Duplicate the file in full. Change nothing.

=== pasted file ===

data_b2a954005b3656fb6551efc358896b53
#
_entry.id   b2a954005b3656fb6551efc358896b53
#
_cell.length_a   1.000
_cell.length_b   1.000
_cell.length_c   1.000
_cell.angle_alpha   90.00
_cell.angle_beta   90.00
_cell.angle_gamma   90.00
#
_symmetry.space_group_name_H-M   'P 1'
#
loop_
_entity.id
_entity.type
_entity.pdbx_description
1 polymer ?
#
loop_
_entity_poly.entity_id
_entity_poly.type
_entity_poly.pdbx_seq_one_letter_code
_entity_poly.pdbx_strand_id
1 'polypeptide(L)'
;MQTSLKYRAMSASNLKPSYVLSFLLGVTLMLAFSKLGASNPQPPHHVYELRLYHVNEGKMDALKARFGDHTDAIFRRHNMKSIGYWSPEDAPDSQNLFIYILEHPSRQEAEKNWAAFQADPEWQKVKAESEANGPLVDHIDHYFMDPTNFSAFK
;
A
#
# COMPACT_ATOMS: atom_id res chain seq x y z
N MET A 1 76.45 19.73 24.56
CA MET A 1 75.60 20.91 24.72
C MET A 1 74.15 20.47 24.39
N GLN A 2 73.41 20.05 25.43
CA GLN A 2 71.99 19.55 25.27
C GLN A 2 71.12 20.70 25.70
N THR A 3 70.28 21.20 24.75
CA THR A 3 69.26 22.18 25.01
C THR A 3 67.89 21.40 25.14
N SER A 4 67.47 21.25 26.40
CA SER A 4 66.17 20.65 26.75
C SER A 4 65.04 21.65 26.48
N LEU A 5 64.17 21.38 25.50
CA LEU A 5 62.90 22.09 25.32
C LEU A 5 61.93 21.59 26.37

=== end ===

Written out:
data_b2a954005b3656fb6551efc358896b53
#
_entry.id   b2a954005b3656fb6551efc358896b53
#
_cell.length_a   1.000
_cell.length_b   1.000
_cell.length_c   1.000
_cell.angle_alpha   90.00
_cell.angle_beta   90.00
_cell.angle_gamma   90.00
#
_symmetry.space_group_name_H-M   'P 1'
#
loop_
_entity.id
_entity.type
_entity.pdbx_description
1 polymer ?
#
loop_
_entity_poly.entity_id
_entity_poly.type
_entity_poly.pdbx_seq_one_letter_code
_entity_poly.pdbx_strand_id
1 'polypeptide(L)'
;MQTSLKYRAMSASNLKPSYVLSFLLGVTLMLAFSKLGASNPQPPHHVYELRLYHVNEGKMDALKARFGDHTDAIFRRHNMKSIGYWSPEDAPDSQNLFIYILEHPSRQEAEKNWAAFQADPEWQKVKAESEANGPLVDHIDHYFMDPTNFSAFK
;
A
#
# COMPACT_ATOMS: atom_id res chain seq x y z
N MET A 1 76.45 19.73 24.56
CA MET A 1 75.60 20.91 24.72
C MET A 1 74.15 20.47 24.39
N GLN A 2 73.41 20.05 25.43
CA GLN A 2 71.99 19.55 25.27
C GLN A 2 71.12 20.70 25.70
N THR A 3 70.28 21.20 24.75
CA THR A 3 69.26 22.18 25.01
C THR A 3 67.89 21.40 25.14
N SER A 4 67.47 21.25 26.40
CA SER A 4 66.17 20.65 26.75
C SER A 4 65.04 21.65 26.48
N LEU A 5 64.17 21.38 25.50
CA LEU A 5 62.90 22.09 25.32
C LEU A 5 61.93 21.59 26.37